Drivers are eluding parking fees at Campbell River Airport because the city doesn’t have the authority to enforce them, according to a city staff report.
Clinton Crook, senior buyer for the city, told city council that city bylaw officers have recently implemented random parking lot inspections to check for people who aren’t paying for parking. Drivers found without a valid parking permit, however, are getting away with a simple reminder ticket.
“The reason for issuing reminder tickets at this time is the inability of the bylaw officers to issue official parking tickets due to existing bylaw restrictions,” Crook said. “Staff will continue to monitor the parking lot by issuing the passive reminder tickets.”
Crook said that even in the absence of stiff penalties, recent random vehicle checks showed that just 20 to 40 vehicles did not display a valid parking ticket.
And, once city bylaw officers started issuing the reminder tickets, Crook said the most recent vehicle check found that number decreased to just eight vehicles being out of compliance.
Crook said part of the reason that drivers don’t bother with the parking tickets is that the pay parking machine is “extremely difficult” to operate.
“We have received numerous complaints from users and airlines customer service agents regarding the ease of use of the existing machines,” Crook said. “The airline customer service agents have watched customers attempt to use the machine and offer help but quite often the customer will choose not to purchase the parking ticket due to the hassle. Our image as a hassle-free airport is suffering with the existing pay parking machine.”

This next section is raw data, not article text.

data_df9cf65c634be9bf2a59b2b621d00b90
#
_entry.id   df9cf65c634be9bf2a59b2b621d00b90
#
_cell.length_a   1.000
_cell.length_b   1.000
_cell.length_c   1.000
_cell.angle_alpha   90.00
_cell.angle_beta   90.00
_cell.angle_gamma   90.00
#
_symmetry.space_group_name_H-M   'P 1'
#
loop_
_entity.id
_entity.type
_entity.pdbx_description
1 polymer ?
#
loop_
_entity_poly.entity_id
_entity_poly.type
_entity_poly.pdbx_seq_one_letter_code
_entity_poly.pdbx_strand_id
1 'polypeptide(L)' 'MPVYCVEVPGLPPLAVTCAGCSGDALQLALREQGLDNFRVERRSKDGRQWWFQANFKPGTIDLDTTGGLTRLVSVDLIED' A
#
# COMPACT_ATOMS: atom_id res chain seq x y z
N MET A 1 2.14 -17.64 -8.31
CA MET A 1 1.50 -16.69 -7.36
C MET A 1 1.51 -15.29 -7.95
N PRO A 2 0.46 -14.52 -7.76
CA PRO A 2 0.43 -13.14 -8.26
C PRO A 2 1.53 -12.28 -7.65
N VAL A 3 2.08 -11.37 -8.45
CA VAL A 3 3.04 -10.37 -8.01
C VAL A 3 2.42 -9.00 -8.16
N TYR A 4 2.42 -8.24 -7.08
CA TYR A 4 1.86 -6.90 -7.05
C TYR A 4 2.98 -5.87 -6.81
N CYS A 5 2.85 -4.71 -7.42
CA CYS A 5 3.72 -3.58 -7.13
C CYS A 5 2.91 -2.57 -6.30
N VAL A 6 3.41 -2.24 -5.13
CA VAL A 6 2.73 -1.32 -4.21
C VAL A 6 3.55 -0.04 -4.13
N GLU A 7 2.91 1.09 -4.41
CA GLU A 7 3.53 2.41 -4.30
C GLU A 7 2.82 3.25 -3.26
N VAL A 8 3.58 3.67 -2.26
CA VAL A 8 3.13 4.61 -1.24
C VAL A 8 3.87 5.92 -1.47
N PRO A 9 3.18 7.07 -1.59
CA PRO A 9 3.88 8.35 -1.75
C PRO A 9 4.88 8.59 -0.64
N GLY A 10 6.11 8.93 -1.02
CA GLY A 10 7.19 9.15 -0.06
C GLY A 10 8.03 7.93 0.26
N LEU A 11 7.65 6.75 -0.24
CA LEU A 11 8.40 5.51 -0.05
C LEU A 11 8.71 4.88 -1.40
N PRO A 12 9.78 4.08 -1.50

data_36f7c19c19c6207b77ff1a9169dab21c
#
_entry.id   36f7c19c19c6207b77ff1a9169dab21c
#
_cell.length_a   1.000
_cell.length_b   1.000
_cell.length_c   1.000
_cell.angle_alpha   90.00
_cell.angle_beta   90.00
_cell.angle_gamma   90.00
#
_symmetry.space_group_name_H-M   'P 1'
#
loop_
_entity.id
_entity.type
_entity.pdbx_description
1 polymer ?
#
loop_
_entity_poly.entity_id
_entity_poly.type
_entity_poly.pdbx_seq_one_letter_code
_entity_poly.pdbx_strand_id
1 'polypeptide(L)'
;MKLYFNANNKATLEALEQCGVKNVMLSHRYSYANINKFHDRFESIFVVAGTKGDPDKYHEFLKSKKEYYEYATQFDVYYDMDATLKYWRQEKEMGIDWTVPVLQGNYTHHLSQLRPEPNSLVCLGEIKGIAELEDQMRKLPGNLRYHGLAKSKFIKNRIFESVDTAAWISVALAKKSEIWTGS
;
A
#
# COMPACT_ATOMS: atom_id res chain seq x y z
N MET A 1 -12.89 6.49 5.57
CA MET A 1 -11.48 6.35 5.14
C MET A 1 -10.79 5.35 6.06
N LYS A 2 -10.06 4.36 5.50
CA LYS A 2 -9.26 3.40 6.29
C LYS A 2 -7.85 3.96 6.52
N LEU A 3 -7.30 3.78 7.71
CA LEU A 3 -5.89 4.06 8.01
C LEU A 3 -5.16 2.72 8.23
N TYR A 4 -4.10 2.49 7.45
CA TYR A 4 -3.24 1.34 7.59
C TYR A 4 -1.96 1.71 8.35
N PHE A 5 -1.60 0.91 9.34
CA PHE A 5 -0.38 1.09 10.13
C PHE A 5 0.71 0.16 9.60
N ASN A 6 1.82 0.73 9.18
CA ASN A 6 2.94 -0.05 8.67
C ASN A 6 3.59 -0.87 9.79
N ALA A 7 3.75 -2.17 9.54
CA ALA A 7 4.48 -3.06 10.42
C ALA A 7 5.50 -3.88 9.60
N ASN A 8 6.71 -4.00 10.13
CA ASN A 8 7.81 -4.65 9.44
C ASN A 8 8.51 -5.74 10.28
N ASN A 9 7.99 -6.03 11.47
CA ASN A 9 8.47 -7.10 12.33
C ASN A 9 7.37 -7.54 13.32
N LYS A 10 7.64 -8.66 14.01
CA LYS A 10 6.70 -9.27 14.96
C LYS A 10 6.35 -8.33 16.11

Mayor Andy Adams said he has experienced first-hand how difficult it is to use the existing machine.
“I certainly will attest that the current machine that has been there for years has been the subject of constant entertainment for the staff at Pacific Coastal and Coastal Mountain Air as they try to assist people in how to operate what I consider the worst parking machine I’ve every used in my life,” Adams said.
At Monday’s council meeting, council took steps to remedy the problem by approving the purchase of a new automated pay parking machine from Robbins Parking for $11,054. The machine is expected to be installed inside the airport terminal building, rather than the parking lot, and will be the only pay parking machine at the facility.
Dave Morris, the city’s general manager of facilities and supply management, said the system from Robbins will be “brand-new and user-friendly” and will be the same system that Robbins uses at pay parking facilities across the Island. According to Crook, pay parking at the airport generates an annual revenue of $60,000 for the city. He said in general the airport parking lot is typically 60 to 80 per cent full during the shoulder season and 90 to 95 per cent full during peak season. Crook added that the 2013 introduction of Pacific Coastal’s service from Campbell River to Bella Bella has increased the number of vehicles requiring long-term parking and city staff are looking at options for a long-term secure parking area adjacent to the existing parking lot to meet the needs of those customers.